Golden retriever owner ensures 'Peace of Mind'
Nearly $5 million in gifts help Purdue vet school care for animals
WEST LAFAYETTE, Ind. A golden retriever named Daisy today (Wednesday, 9/25), became the poster pet for almost $5 million in gifts to Purdue University's School of Veterinary Medicine.
Daisy, of Carmel, Ind., will always have a home, thanks to the generosity of Jack Carter, her owner, who ensured peace of mind with a $1.5 million gift.
The gift, like the others announced, also will support student scholarships and a range of programs, from helping pets see better to keeping horses healthy. The announcement was part of Discover Purdue Week (Sept. 23-27), an initiative to help Indiana learn more about the university.
"These gifts from friends of the Purdue School of Veterinary Medicine and in some cases past clients of the Small or Large Animal Hospitals will allow Purdue to make a difference in the lives of animals and humans," said Purdue President Martin C. Jischke. "This generosity will enhance research and learning at Purdue and benefit everyone."
The largest in the series of the five deferred gifts is from Carter, a client of Dr. James Albrecht, who is a graduate of the School of Veterinary Medicine's first class in 1963. Carter earmarked $1.5 million to Peace of Mind, a Purdue program that places pets in a loving home when the pet is orphaned after an owner's death. Carter earlier had established a provision in his will of $100,000 for the Peace of Mind program.
"About eight years ago I brought my dog to Purdue for treatment, and I was very impressed with the care the veterinarians and their staff gave her, as well as their dedication," Carter said. "The idea for the Peace of Mind program is important for people who don't have anyone to take care of their animal."
Perpetual care programs, like Peace of Mind, are a national trend. Peace of Mind requires a provision in donors' wills of $25,000 per cat or dog to care for the animal and help fund programs at Purdue's veterinary school. For example, the remainder of the gift that is not used to provide for Daisy will be invested in programs that improve the care of animals.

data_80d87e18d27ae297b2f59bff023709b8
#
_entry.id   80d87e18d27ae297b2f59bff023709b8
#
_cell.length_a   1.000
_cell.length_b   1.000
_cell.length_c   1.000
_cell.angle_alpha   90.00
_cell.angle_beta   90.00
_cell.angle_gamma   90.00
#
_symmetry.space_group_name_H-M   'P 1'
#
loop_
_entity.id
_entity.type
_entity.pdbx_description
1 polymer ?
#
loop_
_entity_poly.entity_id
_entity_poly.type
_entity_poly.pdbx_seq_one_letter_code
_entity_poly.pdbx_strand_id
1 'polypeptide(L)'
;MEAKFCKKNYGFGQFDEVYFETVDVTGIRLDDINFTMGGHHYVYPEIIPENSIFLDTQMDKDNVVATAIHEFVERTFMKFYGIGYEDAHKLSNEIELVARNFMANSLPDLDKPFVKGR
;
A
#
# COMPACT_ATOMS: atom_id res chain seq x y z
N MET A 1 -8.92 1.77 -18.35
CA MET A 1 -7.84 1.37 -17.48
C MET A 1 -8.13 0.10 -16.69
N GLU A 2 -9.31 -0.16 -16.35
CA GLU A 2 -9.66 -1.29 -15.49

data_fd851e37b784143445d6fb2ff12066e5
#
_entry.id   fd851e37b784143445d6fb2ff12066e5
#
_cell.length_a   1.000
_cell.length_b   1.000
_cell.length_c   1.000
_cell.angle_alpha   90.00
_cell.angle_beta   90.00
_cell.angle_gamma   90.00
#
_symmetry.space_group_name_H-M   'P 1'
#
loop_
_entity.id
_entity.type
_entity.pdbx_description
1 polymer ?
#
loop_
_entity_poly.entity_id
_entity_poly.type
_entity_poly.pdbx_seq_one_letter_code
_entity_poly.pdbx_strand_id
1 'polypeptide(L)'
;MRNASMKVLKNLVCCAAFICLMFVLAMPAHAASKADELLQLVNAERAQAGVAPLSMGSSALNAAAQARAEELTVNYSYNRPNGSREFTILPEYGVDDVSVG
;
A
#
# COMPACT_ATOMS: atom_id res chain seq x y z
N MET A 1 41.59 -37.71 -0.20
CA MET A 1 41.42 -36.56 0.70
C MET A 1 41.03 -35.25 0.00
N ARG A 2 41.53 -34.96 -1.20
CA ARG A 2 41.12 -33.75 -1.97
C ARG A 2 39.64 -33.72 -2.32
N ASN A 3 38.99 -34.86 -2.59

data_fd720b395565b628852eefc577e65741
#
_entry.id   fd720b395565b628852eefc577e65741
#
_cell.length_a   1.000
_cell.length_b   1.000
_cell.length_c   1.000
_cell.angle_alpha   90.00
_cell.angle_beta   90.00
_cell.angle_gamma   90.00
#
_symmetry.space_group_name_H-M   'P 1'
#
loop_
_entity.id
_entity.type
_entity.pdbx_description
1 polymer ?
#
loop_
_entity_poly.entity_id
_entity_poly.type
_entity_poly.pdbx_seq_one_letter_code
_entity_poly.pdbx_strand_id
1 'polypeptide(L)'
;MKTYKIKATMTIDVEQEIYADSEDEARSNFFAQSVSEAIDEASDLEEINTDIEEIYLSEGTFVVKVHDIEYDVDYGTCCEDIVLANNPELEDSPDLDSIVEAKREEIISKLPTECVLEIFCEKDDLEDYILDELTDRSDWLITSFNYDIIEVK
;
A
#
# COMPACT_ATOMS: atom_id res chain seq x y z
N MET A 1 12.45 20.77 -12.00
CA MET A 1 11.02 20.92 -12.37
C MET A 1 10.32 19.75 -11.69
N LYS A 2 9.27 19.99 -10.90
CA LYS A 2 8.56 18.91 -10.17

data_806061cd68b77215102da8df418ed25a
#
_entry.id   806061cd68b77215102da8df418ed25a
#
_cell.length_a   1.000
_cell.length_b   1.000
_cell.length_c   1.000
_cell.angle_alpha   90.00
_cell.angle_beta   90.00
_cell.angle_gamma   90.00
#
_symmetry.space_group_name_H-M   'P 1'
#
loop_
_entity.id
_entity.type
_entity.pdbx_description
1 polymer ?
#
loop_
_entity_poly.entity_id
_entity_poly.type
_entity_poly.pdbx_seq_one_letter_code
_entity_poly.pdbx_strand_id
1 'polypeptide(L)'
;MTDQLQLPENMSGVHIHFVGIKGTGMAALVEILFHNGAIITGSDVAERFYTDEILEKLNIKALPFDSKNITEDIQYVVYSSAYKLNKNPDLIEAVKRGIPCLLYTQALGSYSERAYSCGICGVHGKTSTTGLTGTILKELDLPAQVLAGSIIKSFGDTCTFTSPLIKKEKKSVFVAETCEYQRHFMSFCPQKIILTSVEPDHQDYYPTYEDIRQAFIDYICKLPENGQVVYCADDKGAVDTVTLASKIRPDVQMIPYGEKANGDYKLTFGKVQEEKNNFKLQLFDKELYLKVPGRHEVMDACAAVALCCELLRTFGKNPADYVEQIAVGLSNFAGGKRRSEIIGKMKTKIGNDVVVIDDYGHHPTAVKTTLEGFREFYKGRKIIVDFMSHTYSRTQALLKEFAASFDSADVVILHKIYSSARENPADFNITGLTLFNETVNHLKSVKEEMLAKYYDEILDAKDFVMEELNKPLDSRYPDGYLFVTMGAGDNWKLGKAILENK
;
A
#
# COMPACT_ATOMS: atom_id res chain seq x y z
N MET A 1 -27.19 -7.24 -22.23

Dave and Vicki Grove are regular donors to Purdue, but their donation of $1.2 million to equine sciences was inspired by Vicki, who is passionate about horses.
"My husband and I each selected a charity to include in our wills," Vicki said. "My love for horses and my happiness with the treatment my horses received at the Purdue Large Animal Hospital made the decision easy for me."
Depending on the school's need when the Groves' gift becomes available, the funds could be invested in the Equine Sports Medicine Center, the equine ambulatory unit, research in equine diseases, the education of equine specialists or equine diagnostic and treatment services.
Dave is a former director at Eli Lilly and Co. in Lafayette, Ind. The Groves have contributed to a variety of Purdue-related programs that range from theater and art galleries, to Children and Horses As PartnerS, to the Large Animal Hospital and the Visual and Performing Arts Building campaign.
Thomas and Beverly Van Cise's gift of $910,000 will provide funds for veterinary scholarships. Their gift will help the school increase its financial aid for professional and post-professional veterinary education, which is the school's highest priority, said Alan Rebar, dean of the School of Veterinary Medicine.
"A veterinary medical education is very expensive because of the specialized equipment and training necessary to educate tomorrow's veterinary professionals," Rebar said. "Our students graduate with educational debt that averages more than $50,000 per graduate. Because of the debt, veterinary students often forego graduate or specialty education. This is creating a shortage of veterinarians who we need to fill a growing number of employment opportunities in academics, industry and specialized veterinary practice."